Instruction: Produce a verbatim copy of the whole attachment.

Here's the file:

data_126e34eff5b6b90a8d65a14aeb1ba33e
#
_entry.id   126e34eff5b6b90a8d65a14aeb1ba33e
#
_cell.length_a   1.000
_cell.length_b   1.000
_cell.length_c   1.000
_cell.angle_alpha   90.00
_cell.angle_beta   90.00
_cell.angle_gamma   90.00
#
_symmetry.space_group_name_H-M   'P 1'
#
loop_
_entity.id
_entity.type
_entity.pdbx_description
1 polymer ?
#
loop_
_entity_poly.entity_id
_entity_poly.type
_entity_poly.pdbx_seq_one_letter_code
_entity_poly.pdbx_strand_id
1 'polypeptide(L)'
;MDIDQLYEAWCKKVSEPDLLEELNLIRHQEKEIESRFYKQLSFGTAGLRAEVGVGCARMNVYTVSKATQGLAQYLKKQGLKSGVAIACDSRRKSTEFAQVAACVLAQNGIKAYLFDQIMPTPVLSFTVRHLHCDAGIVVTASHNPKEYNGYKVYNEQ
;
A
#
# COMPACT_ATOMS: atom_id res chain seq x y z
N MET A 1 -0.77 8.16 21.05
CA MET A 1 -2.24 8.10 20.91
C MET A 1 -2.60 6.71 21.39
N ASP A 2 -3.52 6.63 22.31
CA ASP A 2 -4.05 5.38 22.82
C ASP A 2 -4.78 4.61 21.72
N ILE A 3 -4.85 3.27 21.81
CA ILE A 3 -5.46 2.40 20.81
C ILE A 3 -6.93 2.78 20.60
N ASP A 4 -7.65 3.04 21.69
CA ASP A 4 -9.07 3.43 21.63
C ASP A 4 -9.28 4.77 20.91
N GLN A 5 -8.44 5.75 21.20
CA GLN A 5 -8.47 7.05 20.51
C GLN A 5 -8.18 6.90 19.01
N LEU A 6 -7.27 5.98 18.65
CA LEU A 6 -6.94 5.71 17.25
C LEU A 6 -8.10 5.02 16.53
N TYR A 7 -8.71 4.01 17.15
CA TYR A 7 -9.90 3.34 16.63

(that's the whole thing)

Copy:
data_126e34eff5b6b90a8d65a14aeb1ba33e
#
_entry.id   126e34eff5b6b90a8d65a14aeb1ba33e
#
_cell.length_a   1.000
_cell.length_b   1.000
_cell.length_c   1.000
_cell.angle_alpha   90.00
_cell.angle_beta   90.00
_cell.angle_gamma   90.00
#
_symmetry.space_group_name_H-M   'P 1'
#
loop_
_entity.id
_entity.type
_entity.pdbx_description
1 polymer ?
#
loop_
_entity_poly.entity_id
_entity_poly.type
_entity_poly.pdbx_seq_one_letter_code
_entity_poly.pdbx_strand_id
1 'polypeptide(L)'
;MDIDQLYEAWCKKVSEPDLLEELNLIRHQEKEIESRFYKQLSFGTAGLRAEVGVGCARMNVYTVSKATQGLAQYLKKQGLKSGVAIACDSRRKSTEFAQVAACVLAQNGIKAYLFDQIMPTPVLSFTVRHLHCDAGIVVTASHNPKEYNGYKVYNEQ
;
A
#
# COMPACT_ATOMS: atom_id res chain seq x y z
N MET A 1 -0.77 8.16 21.05
CA MET A 1 -2.24 8.10 20.91
C MET A 1 -2.60 6.71 21.39
N ASP A 2 -3.52 6.63 22.31
CA ASP A 2 -4.05 5.38 22.82
C ASP A 2 -4.78 4.61 21.72
N ILE A 3 -4.85 3.27 21.81
CA ILE A 3 -5.46 2.40 20.81
C ILE A 3 -6.93 2.78 20.60
N ASP A 4 -7.65 3.04 21.69
CA ASP A 4 -9.07 3.43 21.63
C ASP A 4 -9.28 4.77 20.91
N GLN A 5 -8.44 5.75 21.20
CA GLN A 5 -8.47 7.05 20.51
C GLN A 5 -8.18 6.90 19.01
N LEU A 6 -7.27 5.98 18.65
CA LEU A 6 -6.94 5.71 17.25
C LEU A 6 -8.10 5.02 16.53
N TYR A 7 -8.71 4.01 17.15
CA TYR A 7 -9.90 3.34 16.63